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Friday, January 11, 2008

Volunteer State is new capital of men's hoops

Volunteer State is new capital of men's hoops
Sporting News
Posted: January 8, 2008

NASHVILLE, Tenn. (AP) -- To the east, Bruce Pearl is spreading school pride on Rocky Top, sporting a fresh orange suit and taking his eighth-ranked Tennessee Volunteers to new heights.

To the west, John Calipari is perched on the banks of the Mississippi River, trying to keep his No. 2 Memphis Tigers perfect.

And halfway between the nearly 400 miles of rolling mountains, tobacco fields and blue chip recruits that separate Memphis and Knoxville, Kevin Stallings quietly has turned his 13th-ranked Vanderbilt Commodores into the latest stars of Music City.

Welcome to the Volunteer State, making a case for Tennessee as the new home of men's college basketball.

"You can talk about tobacco road in the Carolinas, and you can talk about Indiana and Kentucky all you want, you're not going to find a more competitive basketball state than Tennessee right now," Pearl said. "The state of Tennessee defines what college basketball is all about."

Tennessee is the only state with three teams ranked in The Associated Press Top 25, let alone the top 15. These three schools were among the final 16 playing last March -- Memphis (13-0) made it to the regional finals, while Vanderbilt (15-0) and Tennessee (12-1) were each a basket away from joining the Tigers.

All not only hope to be playing deep into the NCAA tournament this season, they have national title aspirations.

"I think we all have a chance to get to the Final Four," Calipari said. "Right now, you don't even need to leave Tennessee to find the best basketball in the country."

For years, the college basketball landscape was controlled by states like North Carolina, Kentucky and Indiana. Top-ranked North Carolina now has only Duke for company in the rankings. In the Bluegrass State, Kentucky and Louisville have sputtered, and the power seems to have shifted.

Make room for Tennessee.

"We're enjoying it," Stallings said. "I've always felt this state had a huge talent pool."

It has, but high school stars haven't always stayed.

Billy Donovan, for instance, led Florida to consecutive national titles with a pair of Tennessee players as starters -- Corey Brewer from Portland, and Lee Humphrey from Maryville.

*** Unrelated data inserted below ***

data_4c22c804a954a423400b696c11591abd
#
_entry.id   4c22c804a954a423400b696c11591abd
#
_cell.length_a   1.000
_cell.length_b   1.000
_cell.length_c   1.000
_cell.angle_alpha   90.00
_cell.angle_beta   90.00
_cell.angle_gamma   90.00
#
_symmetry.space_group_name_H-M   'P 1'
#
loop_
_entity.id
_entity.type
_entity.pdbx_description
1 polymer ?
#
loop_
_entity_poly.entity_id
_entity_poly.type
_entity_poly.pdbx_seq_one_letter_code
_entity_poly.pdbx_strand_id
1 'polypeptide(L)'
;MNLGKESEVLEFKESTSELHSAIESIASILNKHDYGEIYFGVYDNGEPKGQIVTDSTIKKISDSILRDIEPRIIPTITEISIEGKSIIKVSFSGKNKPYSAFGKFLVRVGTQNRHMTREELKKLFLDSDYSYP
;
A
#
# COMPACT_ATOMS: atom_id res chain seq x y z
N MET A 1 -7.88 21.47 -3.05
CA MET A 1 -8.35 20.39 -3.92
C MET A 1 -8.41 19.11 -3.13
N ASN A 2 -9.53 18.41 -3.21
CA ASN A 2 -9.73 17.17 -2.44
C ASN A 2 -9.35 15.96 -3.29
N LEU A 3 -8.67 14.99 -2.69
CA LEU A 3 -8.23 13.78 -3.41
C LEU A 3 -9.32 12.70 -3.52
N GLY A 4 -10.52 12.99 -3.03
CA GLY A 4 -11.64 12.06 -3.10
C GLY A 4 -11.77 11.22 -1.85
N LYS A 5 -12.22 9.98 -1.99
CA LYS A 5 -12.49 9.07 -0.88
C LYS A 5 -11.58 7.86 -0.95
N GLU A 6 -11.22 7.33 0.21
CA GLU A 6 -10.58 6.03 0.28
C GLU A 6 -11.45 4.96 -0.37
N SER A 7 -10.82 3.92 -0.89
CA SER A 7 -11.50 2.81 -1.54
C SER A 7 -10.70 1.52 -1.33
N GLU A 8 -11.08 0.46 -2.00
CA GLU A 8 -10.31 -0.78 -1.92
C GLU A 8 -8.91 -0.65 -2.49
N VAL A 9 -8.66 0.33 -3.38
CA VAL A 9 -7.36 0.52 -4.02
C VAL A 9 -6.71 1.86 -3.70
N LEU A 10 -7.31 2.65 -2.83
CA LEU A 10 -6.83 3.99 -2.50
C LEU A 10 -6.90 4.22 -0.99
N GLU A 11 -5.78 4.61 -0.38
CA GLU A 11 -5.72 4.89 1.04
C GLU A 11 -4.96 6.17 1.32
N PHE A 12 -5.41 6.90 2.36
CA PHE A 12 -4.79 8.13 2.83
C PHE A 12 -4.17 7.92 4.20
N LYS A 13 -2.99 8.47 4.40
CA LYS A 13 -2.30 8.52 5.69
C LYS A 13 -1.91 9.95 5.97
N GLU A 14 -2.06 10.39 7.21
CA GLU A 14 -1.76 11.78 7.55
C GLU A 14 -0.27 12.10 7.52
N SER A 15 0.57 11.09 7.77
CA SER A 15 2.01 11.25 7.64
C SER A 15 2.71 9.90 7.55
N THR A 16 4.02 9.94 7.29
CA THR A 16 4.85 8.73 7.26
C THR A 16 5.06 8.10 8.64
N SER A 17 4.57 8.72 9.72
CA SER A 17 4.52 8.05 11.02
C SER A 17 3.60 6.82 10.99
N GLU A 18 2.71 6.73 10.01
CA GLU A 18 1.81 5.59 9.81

One of the first high-profile recruits Pearl tried to bring to Tennessee was Brandon Wright, a Nashville native who ultimately went to North Carolina and turned pro a year later. Trying to recruit Wright seemed like a lost cause for Pearl.

"He wasn't disrespectful at all, but there was no way he could have stayed," Pearl said. "I think those days are gone. I think the best players in the state are going to give us all a strong look. They don't feel like they have to leave anymore."

Don't think these schools, just because they're flourishing, are rooting for one another. Yes, all three coaches say there's mutual respect, but they've had heated battles, too.

Calipari and Pearl have tussled over recruits, often trying to sign a star player even after he's said where he wants to go.

Pearl pulls his signature orange suit from the closet only against select opponents. Vanderbilt made that list last year.

And there's been dispute over the Memphis-Tennessee game, which alternates between schools each season. Calipari wants it in a neutral city, like Nashville, to keep Pearl and the Vols from getting exposure in his western third of the state.

"You could call it the Governor's Cup," Calipari said last month.

The Vols are nestled on the edge of the Smoky Mountains, in a campus town. The Tigers sit atop the Mississippi Delta in Memphis, anchoring a region that breeds top recruits and lives for basketball. And Vanderbilt is a small, private university that relies on out-of-state and international players.

"Each school has a different personality," Vanderbilt guard Shan Foster said. "It's like none of us want to be the same as the other."

They differ on court, too.

Memphis goes physical, letting the offense come from isolating players for penetration. Vanderbilt has the shooters, and it's tough to get players into the academic-minded university. Pearl has Tennessee running with a quick-shot offense to go along with its full-court pressure.

Tennessee and Memphis have strong followings in the state, while Vanderbilt often is overshadowed.

"I think that sometimes people forget Vanderbilt is in Tennessee," said Commodores guard Keegan Bell, who grew up in Hazel Green, Ala., just over the Tennessee border. "We're the forgotten school."

Good basketball doesn't stop with the big three in Tennessee

Belmont has been to the NCAA tournament two straight years. East Tennessee State made the tournament four consecutive years from 1989-92, and in 2003 and 2004.

Tennessee State upset Illinois on the road in December, and Tennessee-Martin's Lester Hudson recorded a rare quadruple-double against Central Baptist earlier this season when he had 25 points, 12 rebounds, 10 assists and 10 steals.

Oh, and the coach who has won the most college basketball games calls Tennessee home.

Don't think Pat Summitt, who has led the Lady Vols to seven national titles, hasn't noticed the men catching up to her.

"We've got something special going on right now in Tennessee," Summitt said. "It's the place to be."

Copyright 2008 Associated Press. All rights reserved. This material may not be published, broadcast, rewritten, or redistributed.

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